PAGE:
Exclusive: Portugal’s Salvador Sobral says his “SOS refugees” sweatshirt is not political

He’s a Eurovision 2017 favourite who has raised awareness about the plight of asylum seekers by wearing an SOS Refugees sweatshirt in Kyiv.

And while the overwhelming majority of fans have applauded him for taking a stand, the European Broadcasting Union asked Portugal’s Salvador Sobral to stop wearing the statement jumper on Friday because, in their mind, it carries a political message.

Ms Carla Bugalho, the Portuguese Head of Delegation, confirmed to wiwibloggs on Saturday that the request has been made by the EBU. However, she denied other reports circulating on Eurovision fan sites that the EBU had formally banned the Portuguese entrant from wearing the top.

Although it is not an outright ban, Salvador remains disappointed by the EBU’s request.

Speaking exclusively to wiwibloggs, the Portuguese singer said: “This is not a political message — it is a humanitarian and essentially human message.”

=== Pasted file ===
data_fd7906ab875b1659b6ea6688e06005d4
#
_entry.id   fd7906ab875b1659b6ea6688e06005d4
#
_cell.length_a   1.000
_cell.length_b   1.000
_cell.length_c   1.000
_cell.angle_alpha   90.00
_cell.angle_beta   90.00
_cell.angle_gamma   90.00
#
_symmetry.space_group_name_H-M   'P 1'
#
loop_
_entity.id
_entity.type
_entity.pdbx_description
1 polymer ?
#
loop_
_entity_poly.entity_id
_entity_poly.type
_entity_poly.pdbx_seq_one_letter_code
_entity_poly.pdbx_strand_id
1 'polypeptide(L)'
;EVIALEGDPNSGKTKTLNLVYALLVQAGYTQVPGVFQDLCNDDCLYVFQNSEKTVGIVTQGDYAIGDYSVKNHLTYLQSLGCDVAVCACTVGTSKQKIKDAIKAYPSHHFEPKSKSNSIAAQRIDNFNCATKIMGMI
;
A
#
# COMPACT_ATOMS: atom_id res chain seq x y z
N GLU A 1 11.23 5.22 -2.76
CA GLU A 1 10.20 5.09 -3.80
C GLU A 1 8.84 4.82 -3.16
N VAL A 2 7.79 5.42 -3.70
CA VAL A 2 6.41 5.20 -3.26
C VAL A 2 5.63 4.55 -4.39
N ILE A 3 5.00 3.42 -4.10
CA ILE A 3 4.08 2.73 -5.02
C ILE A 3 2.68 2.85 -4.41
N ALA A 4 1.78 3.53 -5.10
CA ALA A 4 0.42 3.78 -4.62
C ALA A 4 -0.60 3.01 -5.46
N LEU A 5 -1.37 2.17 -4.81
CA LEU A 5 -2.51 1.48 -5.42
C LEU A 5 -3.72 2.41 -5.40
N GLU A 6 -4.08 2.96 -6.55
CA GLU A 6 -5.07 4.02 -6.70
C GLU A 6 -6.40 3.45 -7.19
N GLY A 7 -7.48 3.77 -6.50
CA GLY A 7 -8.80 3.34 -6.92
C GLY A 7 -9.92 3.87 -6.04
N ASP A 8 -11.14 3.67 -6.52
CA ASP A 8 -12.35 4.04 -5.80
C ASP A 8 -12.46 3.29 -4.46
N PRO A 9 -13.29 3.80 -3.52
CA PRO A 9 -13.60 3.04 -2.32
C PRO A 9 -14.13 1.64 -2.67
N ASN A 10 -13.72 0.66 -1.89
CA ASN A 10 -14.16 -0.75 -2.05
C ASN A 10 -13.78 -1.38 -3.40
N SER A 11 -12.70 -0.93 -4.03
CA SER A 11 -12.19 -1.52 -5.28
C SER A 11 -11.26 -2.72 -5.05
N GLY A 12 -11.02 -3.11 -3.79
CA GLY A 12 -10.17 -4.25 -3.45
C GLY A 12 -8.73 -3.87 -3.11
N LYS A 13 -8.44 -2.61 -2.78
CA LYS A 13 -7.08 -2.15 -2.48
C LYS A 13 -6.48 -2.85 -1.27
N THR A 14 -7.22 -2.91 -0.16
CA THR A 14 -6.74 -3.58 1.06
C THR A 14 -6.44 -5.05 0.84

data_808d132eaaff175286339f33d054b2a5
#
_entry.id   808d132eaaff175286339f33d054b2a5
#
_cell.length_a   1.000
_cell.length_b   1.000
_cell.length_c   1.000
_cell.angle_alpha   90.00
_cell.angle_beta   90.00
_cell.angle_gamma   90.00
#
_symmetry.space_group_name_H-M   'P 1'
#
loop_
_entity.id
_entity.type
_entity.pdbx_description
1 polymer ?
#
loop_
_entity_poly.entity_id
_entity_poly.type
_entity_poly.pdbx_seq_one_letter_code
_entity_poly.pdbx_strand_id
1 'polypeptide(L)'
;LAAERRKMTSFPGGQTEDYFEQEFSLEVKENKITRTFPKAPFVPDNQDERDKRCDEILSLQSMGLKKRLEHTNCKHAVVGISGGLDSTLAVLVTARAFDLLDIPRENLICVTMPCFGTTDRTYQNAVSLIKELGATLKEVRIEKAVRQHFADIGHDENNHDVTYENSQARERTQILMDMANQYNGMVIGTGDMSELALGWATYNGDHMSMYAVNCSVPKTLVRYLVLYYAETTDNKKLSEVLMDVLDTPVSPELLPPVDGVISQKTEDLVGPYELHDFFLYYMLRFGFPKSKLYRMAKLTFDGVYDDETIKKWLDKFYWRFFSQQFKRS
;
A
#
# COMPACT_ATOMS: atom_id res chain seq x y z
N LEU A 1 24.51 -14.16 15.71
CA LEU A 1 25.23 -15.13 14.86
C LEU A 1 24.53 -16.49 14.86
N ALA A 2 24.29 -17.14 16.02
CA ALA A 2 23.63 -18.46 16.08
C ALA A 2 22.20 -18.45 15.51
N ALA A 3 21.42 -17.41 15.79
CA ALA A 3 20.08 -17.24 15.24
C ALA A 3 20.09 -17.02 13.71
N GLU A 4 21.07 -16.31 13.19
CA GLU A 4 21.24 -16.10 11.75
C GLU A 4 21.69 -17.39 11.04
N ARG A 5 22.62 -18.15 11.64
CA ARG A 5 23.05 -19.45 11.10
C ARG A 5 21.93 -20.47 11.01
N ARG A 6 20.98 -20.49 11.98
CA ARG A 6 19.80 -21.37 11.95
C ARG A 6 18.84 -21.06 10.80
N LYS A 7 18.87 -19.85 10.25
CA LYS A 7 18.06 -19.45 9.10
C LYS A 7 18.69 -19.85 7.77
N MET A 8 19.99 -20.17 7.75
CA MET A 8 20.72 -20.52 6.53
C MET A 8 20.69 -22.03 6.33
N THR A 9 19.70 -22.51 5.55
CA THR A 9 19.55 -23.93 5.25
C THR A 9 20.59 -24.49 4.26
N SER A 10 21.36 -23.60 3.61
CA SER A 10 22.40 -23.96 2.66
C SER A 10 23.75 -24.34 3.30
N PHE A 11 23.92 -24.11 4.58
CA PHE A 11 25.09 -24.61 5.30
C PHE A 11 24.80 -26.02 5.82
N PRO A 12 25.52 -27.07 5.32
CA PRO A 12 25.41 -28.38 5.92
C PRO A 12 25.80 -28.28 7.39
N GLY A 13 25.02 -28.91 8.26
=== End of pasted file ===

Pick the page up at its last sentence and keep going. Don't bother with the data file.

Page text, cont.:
He is not making any further comment at this stage and has agreed to abide by the EBU’s decision, in order to focus on the rehearsals ahead of tonight’s Grand Final.

Salvador used the semi-final 1 qualifiers’ press conference to explain the message behind his top.

“When I thought of coming here I immediately thought of the refugees because they are fleeing from death,” he said. “Make no mistake. These people are not immigrants — they are refugees, running away from death.”

“I can’t say that Europe isn’t making an effort. Everybody’s making an effort. But I feel like there is…so much bureaucratic stuff happening in the refugee camps in Greece, in Turkey, in Italy. We can diminish these bureaucratic services. They ask for birth certificates for people who just came in plastic boats…that’s just insane.”

Salvador’s speech was very well received by the media in Kyiv and beyond, making headlines around the globe.

The EBU considers the “SOS Refugees” message and Sobral’s support of the refugee cause a bit risky. As per the European Broadcasting Union’s rulebook, political messages are forbidden in the contest and the EBU does not want to be accused of breaking their own rules by allowing a contestant to use their platform to promote a message that is not related to music or that could be misconstrued as political discourse.

No messages promoting any organization, institution, political cause or other, company, brand, products or services shall be allowed in the Shows and within any official ESC premises (i.e. at the venue, during the Opening Ceremony, the Eurovision village, the Press Centre, etc.). A breach of this rule may result in disqualification.